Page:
VISIT THE ACTIVE ERUPTION SITE
JANUARY 7, 1999 - Jenda flew out with HVO to see what Pu'u O'o was up to. The new pit (Puka Nui) is growing on the south side. The cone just keeps collapsing. The inner crater remains shrouded in fume and lava is rarely visible. From the ground (below) the pit looms over geologist Dave Sherrod, barely visible in front of it.
February 7, 1999: There were some big breakouts following another pause in the eruption. Jenda was out there and filmed the big a'a flows as they came over the pali (cliff) above her, about 1 pm. By evening, pahoehoe flows stretched almost to the coast. Here lava is flowing back into an old skylight. Click on the image at right for a video clip.
FEBRUARY: We all made several trips down to the coast. Not too much activity - the lava remained in the tube with a big steam plume marking where it entered the ocean. The lava bench grew quite a bit and had some small collapses. A helicopter trip on Feb. 15 showed Pu'u O'o looking pretty much the same as in January.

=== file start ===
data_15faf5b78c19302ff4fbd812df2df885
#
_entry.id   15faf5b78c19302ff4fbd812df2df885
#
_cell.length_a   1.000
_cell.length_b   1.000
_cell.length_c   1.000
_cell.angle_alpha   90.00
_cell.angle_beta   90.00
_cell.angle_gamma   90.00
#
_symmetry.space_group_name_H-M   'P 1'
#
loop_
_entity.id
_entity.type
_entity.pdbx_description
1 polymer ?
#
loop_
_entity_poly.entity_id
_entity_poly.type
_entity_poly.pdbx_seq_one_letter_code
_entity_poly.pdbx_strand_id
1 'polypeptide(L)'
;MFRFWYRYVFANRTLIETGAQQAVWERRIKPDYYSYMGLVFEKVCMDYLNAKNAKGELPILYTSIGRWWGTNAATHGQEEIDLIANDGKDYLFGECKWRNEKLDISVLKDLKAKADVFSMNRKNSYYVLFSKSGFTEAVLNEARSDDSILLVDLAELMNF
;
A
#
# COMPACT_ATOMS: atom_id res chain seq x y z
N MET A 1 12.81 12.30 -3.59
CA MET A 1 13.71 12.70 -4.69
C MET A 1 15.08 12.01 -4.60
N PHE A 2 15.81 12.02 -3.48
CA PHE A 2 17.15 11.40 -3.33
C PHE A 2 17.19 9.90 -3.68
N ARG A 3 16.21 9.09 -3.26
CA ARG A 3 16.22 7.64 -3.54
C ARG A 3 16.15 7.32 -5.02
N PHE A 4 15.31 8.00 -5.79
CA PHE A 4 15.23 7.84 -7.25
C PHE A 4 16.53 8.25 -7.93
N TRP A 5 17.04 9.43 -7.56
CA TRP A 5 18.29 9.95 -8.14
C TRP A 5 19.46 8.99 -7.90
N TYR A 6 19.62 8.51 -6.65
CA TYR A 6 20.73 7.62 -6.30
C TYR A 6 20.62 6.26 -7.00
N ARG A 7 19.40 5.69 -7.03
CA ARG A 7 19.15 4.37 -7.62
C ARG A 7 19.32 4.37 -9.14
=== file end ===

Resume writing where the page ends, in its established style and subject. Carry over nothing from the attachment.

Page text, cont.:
MARCH: Cheryl went out March 7 - the bench was very large and appeared to have several growing cracks. Not much activity visible. Later that night the entire thing collapsed. Jenda went back on 3/12 and much of the bench was building back up again. Ken saw pretty much the same thing on 3/15. The most exciting footage of the month comes from 3/17, when Jenda filmed these beautiful bubbles exploding at the water's edge. Click here for a video clip of the bubbles.
APRIL: The new bench grew over 50 meters in only 3 days. As Jenda was out there on 4/3, lava would come bursting out from several locations, remain active for maybe 20 minutes, then stop again. On April 14, she caught some violent jetting explosions as parts of the lava bench calved away. By April 24, when Ken was out filming, things had quieted down, and little lava streams were visible through the steam. Click on the following images to see more video clips of littoral explosions.
Video clip (117kb)
MAY-JUNE: A four day pause in the eruption ended with surface breakouts on June 18. Jenda and Cheryl got out with HVO geologist Christina Heliker in time to videotape some gorgeous slabby pahoehoe flows on the surface. There was also a very large a'a flow that moved very quickly down the cliffs, but we couldn't get very close.